It was the first day of school.
I had *some* idea about the kinds of students that would enter in my classroom that year, but I had NO idea that the struggle would begin day 1.
Let me paint you a picture. I was in an integrated 4th grade classroom with 23 students and 4 adults. I was working along side a special ed teacher (who was actually just a long term sub for the teacher on maternity leave - she was amazing though!) and 2 of my students had one-on-one aids. Our classroom was small and the kids were active...very active. MANY of the students had emotional behavior disorders and were truly not in the right place for success. They needed way more support than what could be provided in an integrated classroom. Of students that did not have emotional behavioral disorders, most of the rest were reading at about a 2nd grade reading level or lower. Yes- I said lower.
Then there were the handful of well-behaved, grade level-appropriate learners that got caught in the cross fire - more than once.
Pretty grim picture, huh? It doesn't get better, I'm afraid to say. By the end of the first day of school, one kid had punched another and three others were in the principal's office.
It was the worst school year ever.
Now before you click away and say "why would I want to read about this?" - there is good new. I survived.
I survived and lived to tell about it.
Does this sound like your year? Have you been in the same situation before? If you haven't...you will. We all have "that year."
And you know what else? You will survive it, too. Here's how I made it through the tunnel and out the other side.
Yup. Simple, but necessary. And it wasn't my home-brewed drip coffee. You see, I dreaded getting out of bed every. single. morning. So, I gave myself something to look forward to. Whether it was Dunkin Donuts coffee or the upgraded Starbucks - I treated myself to the happiness that is coffee. You know what else I did? I would often grab a second cup for my co-teacher. We both needed it. And sometime she would do the same. It was our way of saying "yup, this sucks, but here's some coffee."
I was extra prepared
I could pretty much guarantee that my day would NOT go according to plan. I knew that somewhere along the way each day, a lesson would be sabotaged and the learning would go right out the window. I would have to stop and deal with a behavior issue, make a phone call, or chase a student down the hallway. When this happens, what do you do with the other students? Well, you always have a plan B. Have an extra activity tucked away on your desk that students can work on if something else suddenly takes your attention away.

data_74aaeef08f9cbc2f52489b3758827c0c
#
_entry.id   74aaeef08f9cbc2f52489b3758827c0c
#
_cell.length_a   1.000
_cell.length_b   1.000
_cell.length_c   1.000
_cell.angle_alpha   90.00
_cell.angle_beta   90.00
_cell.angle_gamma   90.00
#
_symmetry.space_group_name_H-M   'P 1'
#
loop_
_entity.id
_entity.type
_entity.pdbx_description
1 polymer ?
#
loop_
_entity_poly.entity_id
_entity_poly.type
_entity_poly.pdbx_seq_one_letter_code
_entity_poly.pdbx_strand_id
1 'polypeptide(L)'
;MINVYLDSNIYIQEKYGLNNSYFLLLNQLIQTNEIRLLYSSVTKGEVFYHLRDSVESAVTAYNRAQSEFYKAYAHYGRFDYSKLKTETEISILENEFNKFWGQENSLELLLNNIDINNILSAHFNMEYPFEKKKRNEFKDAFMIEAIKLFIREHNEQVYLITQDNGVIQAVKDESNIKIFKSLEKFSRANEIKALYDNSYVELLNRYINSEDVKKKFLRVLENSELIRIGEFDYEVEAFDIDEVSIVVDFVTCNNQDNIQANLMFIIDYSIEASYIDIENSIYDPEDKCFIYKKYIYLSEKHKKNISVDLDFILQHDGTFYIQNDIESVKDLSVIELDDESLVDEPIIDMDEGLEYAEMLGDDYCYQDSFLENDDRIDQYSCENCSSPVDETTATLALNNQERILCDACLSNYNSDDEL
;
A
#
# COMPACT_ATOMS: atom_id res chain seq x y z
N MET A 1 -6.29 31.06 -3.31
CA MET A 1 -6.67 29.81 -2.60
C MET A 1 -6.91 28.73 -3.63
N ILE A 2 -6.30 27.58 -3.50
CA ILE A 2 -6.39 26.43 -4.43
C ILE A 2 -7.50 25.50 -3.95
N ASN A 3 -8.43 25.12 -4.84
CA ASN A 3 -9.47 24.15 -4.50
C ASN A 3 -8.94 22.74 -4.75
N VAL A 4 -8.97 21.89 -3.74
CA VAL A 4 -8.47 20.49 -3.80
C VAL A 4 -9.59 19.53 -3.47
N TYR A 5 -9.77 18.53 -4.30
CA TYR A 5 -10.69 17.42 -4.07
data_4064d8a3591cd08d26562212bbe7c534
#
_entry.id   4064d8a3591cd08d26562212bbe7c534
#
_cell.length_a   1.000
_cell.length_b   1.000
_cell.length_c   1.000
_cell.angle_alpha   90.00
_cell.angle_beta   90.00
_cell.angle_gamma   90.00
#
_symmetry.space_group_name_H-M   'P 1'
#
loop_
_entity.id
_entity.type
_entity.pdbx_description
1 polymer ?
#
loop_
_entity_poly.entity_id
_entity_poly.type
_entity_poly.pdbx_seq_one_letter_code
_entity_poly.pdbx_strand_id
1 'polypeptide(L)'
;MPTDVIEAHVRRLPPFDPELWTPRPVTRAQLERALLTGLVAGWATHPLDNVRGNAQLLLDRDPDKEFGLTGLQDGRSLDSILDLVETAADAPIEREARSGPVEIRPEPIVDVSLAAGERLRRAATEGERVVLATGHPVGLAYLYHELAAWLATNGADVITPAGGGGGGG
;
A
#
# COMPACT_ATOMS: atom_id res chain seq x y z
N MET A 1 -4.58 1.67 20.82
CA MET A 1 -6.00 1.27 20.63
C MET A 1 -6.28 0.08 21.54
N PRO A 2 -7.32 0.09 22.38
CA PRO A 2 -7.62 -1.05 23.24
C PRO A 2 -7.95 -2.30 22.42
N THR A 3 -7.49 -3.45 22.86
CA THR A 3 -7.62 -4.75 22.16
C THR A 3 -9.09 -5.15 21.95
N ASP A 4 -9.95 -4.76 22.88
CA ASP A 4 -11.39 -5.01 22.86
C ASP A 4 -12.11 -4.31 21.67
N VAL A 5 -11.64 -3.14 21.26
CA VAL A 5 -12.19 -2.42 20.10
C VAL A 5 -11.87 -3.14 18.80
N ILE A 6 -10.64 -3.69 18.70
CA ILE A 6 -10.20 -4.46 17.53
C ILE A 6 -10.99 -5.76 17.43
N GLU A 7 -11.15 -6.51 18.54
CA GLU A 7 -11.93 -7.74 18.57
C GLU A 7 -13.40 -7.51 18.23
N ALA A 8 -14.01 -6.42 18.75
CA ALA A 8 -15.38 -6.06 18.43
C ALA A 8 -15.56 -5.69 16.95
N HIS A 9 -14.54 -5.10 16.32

I used my resources
When I first started teaching, I always felt like it was a sign of weakness to go and ask for help from the principal, the behavior specialist, or any other support staff. I thought they would view me as not knowing what to do (which I didn't) or think I didn't have control of my class (didn't have that either). But, I knew that if I was gonna make it, I needed help. If things got bad, I called for back-up. Sometimes two, three times a day. I had a "buddy teacher" that I could send a student to if they needed to cool off and step away.
I worked out...a lot
At the end of the day, the LAST thing I wanted to do was go to the gym. All I wanted was a glass of wine and a box of tissues. But, on the days that I went to the gym, I felt better. There's just something about "working it off." Our bodies need that release of endorphins to recharge and reset.
And some days, I needed wine.
I packed an AWESOME lunch
OK - this is silly, but come on! You know when you have a fabulous lunch to look forward to - even if you are eating it at the copy machine during your break- your smile is a little wider.
I met the students where they were
This was sometimes a struggle. In my perfect world, I wanted to hold each of my students to the same standards. But it my real world, all students aren't the same. A student that comes from an abusive home (as many of my students did) can not reach the same standards as a student coming from a happy home...yet. So I had to meet some of my students where they were. Sometimes this meant having a behavior plan that was unique to them. Sometimes it was letting something slide because calling them out on every little thing wasn't going to make either of us feel better.
I took it one day at a time
At the beginning of the school year all I could think about was "How am I going to make it till June?" But you know what? That wasn't helpful. I WAS going to make it till June because the alternative was to quit (and that wasn't an option at that point). So I started thinking about what I needed to do that day to make it through. What was I going to focus on in that moment. And sometime I focused on the fact that lunch was just a mere 30 minutes away - and that was just enough to pull me through. #reallife
The truth is - every year is not going to be sunshine and cupcakes (wait, did someone just say there's cake in the teacher's lounge???).
But on the flip slide - every year isn't going to be one of "those years" either. So when you have one, you can proceed with (caution and) confidence. See that light at the end of the tunnel? That's the sunshine from the beach that you'll be sitting on once summer vacay rolls around.
How do YOU make it through one of "those years?"